An honours-level 26-week CyberPsychology final year unit Social Psychology and Mediated Communication is offered at Bournemouth University by Dr Jacqui Taylor, Associate Professor in Psychology. This has been taught for over 15 years and uses online discussions and traditional lectures and interactive activities to enable students to experience many of the cyber-effects! Related research is located here:

Psychotherapy in Cyberspace

Main article: Online therapy

Psychotherapy in Cyberspace, also known as e-therapy, is a controversial matter with a history of doubts related to efficiency, validity and effectiveness. In the most common computer-mediated form of counseling a person e-mails or chats online with a therapist. E-therapy may be particularly effective when conducted via video conferencing, as important cues such as facial expression and body language may be conveyed albeit in a less present way. At the same time, there are new applications of technology within psychology and healthcare which utilize augmented and virtual reality components -- for example in pain management treatment, PTSD treatment, use of avatars in virtual environments, and self- and clinician-guided computerized cognitive behavior therapies. [ See ] The voluminous work of Azy Barak (U. of Haifa) and a growing number of researchers in the US and UK gives strong evidence to the efficacy (and sometimes superiority) of Internet-facilitated, computer-assisted treatments relative to 'traditional' in-office-only approaches. The UK's National Health Service now recognizes CCBT (computerized cognitive behavioral therapy) as the preferred method of treatment for mild-to-moderate presentations of anxiety and depression. [ See for an August 2011 presentation by Kate Cavanaugh, author of "Hands on Help" ] Applications in psychology and medicine also include such innovations as the "Virtual Patient" and other virtual/augmented reality programs which can provide trainees with simulated intake sessions while also providing a means for supplementing clinical supervision.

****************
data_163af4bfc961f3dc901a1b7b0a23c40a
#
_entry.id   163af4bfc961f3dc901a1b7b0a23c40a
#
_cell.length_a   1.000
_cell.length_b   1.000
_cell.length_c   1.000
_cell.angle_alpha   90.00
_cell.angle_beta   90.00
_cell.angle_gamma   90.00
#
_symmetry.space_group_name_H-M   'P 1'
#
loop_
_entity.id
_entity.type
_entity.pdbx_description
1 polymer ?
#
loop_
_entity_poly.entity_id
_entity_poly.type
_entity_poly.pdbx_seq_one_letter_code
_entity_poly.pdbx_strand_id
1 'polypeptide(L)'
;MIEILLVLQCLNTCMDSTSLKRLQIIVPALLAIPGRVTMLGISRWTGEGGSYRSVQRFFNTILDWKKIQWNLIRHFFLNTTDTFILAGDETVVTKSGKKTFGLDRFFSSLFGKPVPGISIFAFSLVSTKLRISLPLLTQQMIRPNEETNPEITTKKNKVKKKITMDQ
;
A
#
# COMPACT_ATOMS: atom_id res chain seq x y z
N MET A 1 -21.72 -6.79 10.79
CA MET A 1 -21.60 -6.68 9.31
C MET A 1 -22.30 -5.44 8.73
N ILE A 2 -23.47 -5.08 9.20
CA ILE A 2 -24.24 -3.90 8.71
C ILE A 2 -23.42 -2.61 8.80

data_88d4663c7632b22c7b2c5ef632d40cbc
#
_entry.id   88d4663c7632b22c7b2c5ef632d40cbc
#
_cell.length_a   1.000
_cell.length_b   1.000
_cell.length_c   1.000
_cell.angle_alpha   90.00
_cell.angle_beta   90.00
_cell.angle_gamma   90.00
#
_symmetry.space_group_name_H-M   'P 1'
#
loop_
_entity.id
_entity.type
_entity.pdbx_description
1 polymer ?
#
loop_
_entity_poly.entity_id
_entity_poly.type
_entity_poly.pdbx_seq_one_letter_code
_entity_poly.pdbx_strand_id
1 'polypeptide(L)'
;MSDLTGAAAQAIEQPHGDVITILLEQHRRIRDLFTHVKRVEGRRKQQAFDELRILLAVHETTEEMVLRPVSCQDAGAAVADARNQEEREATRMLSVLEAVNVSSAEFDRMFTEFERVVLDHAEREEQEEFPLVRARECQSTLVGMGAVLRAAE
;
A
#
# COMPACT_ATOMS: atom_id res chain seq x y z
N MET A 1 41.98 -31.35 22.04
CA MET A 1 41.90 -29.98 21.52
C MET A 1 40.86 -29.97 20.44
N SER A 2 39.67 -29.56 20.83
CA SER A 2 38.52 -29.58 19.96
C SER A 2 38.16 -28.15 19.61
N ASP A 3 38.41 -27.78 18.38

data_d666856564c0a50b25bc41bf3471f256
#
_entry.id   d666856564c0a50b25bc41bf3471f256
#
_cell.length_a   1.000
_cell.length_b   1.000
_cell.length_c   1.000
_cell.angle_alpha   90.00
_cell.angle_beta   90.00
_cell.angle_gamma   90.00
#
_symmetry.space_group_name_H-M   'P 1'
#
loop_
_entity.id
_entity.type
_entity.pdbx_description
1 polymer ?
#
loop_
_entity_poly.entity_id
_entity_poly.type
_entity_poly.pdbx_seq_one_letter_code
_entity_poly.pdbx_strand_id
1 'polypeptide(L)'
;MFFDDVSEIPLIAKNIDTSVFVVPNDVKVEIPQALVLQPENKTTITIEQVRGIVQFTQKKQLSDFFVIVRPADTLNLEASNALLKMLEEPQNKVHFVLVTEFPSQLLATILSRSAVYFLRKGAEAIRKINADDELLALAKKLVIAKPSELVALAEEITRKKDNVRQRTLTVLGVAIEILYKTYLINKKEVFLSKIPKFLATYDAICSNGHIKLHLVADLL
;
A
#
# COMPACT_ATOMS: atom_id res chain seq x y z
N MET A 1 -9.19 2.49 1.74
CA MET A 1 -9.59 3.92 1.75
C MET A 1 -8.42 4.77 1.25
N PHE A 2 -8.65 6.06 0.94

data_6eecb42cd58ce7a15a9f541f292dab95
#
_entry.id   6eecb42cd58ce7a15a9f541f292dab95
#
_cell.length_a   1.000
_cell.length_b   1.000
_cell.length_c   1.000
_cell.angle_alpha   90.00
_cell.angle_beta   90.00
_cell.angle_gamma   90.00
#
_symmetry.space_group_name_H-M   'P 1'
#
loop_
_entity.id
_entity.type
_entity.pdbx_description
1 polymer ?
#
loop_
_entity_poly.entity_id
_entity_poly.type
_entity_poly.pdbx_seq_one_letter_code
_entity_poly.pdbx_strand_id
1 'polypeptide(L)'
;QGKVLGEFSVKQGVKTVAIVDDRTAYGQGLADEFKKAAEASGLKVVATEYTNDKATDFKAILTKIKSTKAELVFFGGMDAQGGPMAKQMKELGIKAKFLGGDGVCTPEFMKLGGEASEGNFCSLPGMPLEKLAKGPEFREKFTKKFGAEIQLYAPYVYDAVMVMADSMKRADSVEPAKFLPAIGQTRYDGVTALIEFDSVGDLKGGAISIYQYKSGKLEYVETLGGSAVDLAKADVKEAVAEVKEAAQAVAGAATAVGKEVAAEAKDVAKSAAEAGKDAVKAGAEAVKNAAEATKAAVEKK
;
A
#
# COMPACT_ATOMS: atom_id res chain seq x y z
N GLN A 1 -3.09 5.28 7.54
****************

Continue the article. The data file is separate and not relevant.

Many of the current controversies related to e-therapy have arisen in the context of ethical guidelines and considerations. [1] In the U.S. there are special circumstances which impact widespread online services among licensed health/mental health professionals given that each of 50 states has their own licensing and regulatory systems, and for most professions practitioners are limited to practicing 'within their state', with the recipient's location determining 'where the service is received' and spurring ongoing debate about restricted access and antiquity of the license system. But the applications and research expand at a rapid rate, and areas of research, practice, and education within the world of 'psychotherapy' have been exploding - especially with all of the research and experience demonstrating the value of technology/Internet assisted applications.

See also


  • The Psychology of Cyberspace by Dr. John Suler
  • [2]
  • Gordo-López, J. & Parker, I. (1999). Cyberpsychology. New York: Routledge.
  • Wallace, P. M. (1998). The Psychology of the Internet. Cambridge: Cambridge University Press.
  • Whittle, D. B. (1997). Cyberspace: The human dimension. New York: W.H. Freeman.